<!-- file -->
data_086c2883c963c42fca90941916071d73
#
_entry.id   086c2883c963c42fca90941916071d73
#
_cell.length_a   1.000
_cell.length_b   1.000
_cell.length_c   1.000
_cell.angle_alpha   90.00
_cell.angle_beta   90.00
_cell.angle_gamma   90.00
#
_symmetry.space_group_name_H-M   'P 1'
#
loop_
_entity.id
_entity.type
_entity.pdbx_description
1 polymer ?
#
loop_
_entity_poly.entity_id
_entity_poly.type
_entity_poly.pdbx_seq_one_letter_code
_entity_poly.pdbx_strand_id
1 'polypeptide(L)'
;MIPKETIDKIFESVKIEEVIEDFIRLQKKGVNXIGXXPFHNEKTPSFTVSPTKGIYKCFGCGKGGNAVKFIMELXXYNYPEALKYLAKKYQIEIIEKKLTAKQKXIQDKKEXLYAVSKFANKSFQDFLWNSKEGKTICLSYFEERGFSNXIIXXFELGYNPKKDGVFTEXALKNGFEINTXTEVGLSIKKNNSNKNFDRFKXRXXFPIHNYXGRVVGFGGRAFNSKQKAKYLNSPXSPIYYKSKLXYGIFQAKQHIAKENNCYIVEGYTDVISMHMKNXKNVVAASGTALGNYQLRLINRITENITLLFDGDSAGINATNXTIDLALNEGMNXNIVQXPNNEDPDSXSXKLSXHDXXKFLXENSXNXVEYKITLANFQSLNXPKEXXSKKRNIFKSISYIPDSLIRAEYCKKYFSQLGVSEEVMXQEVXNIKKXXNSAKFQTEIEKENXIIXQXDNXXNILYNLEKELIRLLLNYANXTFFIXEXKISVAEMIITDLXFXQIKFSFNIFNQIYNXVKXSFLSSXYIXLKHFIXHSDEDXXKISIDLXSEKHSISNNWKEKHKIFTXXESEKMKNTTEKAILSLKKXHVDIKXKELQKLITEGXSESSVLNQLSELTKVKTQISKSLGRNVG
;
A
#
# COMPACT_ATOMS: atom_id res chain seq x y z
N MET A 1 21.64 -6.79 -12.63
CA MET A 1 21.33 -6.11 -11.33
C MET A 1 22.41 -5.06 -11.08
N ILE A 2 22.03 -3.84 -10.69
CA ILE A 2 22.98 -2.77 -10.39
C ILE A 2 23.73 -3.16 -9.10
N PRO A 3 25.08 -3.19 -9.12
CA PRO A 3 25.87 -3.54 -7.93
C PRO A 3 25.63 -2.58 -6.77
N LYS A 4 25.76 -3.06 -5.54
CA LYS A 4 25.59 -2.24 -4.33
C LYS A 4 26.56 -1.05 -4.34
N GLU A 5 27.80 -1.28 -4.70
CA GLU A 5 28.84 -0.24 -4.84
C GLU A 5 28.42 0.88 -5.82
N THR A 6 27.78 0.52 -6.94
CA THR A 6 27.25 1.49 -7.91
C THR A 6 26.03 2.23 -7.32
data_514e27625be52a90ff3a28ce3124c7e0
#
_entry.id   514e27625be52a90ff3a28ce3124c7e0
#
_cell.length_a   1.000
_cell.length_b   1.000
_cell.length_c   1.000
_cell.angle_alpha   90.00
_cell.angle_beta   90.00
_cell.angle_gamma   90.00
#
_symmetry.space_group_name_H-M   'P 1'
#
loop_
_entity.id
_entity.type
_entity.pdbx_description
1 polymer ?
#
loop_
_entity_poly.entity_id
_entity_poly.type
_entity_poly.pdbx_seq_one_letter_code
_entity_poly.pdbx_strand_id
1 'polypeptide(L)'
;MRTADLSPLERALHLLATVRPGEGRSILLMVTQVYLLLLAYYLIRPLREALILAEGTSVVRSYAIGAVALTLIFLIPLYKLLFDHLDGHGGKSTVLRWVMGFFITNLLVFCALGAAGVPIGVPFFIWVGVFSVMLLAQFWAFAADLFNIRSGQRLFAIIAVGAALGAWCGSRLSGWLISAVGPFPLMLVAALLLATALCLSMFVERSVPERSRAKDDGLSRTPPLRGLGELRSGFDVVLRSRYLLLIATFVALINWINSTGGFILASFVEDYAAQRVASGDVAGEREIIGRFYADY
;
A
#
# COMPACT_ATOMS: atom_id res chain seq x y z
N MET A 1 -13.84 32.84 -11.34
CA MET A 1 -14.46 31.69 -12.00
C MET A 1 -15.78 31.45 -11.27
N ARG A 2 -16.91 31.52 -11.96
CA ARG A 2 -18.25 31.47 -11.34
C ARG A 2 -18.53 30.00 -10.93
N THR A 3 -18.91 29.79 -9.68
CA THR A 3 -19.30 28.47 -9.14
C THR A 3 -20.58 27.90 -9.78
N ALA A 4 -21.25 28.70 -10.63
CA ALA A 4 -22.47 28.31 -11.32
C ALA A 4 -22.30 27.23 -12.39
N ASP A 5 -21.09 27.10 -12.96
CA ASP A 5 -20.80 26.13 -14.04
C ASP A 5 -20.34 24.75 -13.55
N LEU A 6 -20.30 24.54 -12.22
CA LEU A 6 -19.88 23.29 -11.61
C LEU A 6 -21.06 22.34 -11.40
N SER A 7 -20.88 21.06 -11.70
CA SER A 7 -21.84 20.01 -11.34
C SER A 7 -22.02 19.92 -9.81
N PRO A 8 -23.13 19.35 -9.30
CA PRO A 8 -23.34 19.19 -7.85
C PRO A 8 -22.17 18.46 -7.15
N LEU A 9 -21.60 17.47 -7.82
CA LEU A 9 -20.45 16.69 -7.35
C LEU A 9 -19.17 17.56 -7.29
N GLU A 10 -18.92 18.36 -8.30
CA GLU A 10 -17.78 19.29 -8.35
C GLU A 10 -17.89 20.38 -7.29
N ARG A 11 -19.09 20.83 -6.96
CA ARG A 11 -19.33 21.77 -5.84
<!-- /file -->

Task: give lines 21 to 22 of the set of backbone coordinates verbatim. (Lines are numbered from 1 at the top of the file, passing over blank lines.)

_entity_poly.entity_id
_entity_poly.type